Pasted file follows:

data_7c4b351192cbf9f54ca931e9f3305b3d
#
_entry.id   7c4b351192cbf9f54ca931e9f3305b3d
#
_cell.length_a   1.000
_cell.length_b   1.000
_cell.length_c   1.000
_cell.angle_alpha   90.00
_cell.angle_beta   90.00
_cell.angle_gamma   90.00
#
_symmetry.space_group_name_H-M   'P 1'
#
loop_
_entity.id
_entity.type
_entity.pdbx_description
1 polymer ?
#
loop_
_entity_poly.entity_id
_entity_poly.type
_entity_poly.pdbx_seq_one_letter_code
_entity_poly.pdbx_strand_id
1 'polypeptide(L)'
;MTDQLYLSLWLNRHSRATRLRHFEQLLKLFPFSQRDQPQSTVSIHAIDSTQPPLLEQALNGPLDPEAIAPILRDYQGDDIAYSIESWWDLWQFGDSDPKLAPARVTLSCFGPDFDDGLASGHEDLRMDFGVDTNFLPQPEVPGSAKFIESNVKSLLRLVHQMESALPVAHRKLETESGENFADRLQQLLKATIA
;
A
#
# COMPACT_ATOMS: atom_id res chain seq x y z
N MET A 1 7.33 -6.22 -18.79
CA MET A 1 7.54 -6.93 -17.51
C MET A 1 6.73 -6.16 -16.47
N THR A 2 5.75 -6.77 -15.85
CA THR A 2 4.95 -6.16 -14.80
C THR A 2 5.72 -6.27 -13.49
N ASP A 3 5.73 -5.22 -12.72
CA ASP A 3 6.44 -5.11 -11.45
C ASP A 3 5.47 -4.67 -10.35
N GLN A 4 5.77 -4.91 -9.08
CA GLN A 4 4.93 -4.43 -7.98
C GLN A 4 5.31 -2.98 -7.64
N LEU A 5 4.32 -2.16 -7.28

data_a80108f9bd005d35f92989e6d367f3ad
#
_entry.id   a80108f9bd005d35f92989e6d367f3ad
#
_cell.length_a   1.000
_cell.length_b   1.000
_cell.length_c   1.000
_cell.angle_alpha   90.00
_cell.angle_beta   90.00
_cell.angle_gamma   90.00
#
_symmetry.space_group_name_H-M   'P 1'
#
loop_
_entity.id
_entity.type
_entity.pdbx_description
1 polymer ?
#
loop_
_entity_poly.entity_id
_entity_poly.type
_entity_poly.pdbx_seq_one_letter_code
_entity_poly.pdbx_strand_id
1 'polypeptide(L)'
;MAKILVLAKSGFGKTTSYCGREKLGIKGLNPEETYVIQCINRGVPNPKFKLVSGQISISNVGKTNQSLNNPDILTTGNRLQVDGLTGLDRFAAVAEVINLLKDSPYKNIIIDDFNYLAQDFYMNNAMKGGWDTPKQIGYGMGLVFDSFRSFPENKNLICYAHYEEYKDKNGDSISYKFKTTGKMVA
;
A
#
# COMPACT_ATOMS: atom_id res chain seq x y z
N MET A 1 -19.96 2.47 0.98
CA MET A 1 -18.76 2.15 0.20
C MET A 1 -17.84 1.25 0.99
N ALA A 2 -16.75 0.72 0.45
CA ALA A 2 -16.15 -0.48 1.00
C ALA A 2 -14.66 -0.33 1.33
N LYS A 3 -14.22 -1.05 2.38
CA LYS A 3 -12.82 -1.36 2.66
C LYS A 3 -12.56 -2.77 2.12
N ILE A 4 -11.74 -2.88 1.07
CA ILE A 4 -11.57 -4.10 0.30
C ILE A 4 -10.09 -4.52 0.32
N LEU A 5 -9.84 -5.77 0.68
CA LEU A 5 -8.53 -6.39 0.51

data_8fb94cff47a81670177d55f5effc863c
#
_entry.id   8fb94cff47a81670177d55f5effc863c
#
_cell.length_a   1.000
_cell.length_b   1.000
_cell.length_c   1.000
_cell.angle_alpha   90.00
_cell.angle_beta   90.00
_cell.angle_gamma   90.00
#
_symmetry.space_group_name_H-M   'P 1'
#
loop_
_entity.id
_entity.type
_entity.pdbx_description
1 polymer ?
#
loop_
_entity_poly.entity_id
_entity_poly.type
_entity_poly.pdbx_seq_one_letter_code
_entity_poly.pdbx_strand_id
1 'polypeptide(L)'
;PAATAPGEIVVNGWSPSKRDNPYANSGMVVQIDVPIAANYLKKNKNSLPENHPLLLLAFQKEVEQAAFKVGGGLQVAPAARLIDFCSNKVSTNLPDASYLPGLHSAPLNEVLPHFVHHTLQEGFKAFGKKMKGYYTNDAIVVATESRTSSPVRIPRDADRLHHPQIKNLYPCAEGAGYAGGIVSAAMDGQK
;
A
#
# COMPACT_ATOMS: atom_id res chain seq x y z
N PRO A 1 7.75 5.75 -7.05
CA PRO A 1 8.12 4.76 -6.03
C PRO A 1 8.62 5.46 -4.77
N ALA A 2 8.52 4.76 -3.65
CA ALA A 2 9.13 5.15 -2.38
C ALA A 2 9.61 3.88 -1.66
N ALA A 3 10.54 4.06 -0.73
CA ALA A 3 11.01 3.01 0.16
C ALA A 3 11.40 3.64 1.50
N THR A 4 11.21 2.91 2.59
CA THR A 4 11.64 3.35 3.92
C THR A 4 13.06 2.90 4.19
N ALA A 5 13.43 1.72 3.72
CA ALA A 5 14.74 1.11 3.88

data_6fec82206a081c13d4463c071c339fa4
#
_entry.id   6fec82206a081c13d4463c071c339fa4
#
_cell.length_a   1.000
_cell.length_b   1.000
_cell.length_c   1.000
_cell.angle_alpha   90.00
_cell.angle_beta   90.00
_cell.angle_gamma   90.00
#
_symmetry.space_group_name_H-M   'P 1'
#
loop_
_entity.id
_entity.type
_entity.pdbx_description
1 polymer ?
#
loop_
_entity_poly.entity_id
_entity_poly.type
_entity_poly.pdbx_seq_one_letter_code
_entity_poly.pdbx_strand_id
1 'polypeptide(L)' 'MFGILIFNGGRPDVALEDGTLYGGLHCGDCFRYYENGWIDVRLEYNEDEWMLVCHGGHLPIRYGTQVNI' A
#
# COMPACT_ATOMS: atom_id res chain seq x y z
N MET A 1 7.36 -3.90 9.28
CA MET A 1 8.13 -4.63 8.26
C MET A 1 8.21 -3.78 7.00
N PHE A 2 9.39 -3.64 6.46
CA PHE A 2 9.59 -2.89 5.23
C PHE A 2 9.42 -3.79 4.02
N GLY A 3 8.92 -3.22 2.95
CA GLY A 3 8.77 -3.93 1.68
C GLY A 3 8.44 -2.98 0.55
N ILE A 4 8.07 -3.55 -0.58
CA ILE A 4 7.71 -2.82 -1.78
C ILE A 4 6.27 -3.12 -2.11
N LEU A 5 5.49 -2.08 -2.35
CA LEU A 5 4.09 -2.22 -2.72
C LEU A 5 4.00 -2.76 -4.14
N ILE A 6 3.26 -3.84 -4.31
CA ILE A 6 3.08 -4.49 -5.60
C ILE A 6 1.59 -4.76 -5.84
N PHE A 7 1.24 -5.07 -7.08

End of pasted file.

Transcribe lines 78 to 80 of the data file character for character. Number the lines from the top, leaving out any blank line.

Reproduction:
CA ALA A 2 -16.15 -0.48 1.00
C ALA A 2 -14.66 -0.33 1.33
N LYS A 3 -14.22 -1.05 2.38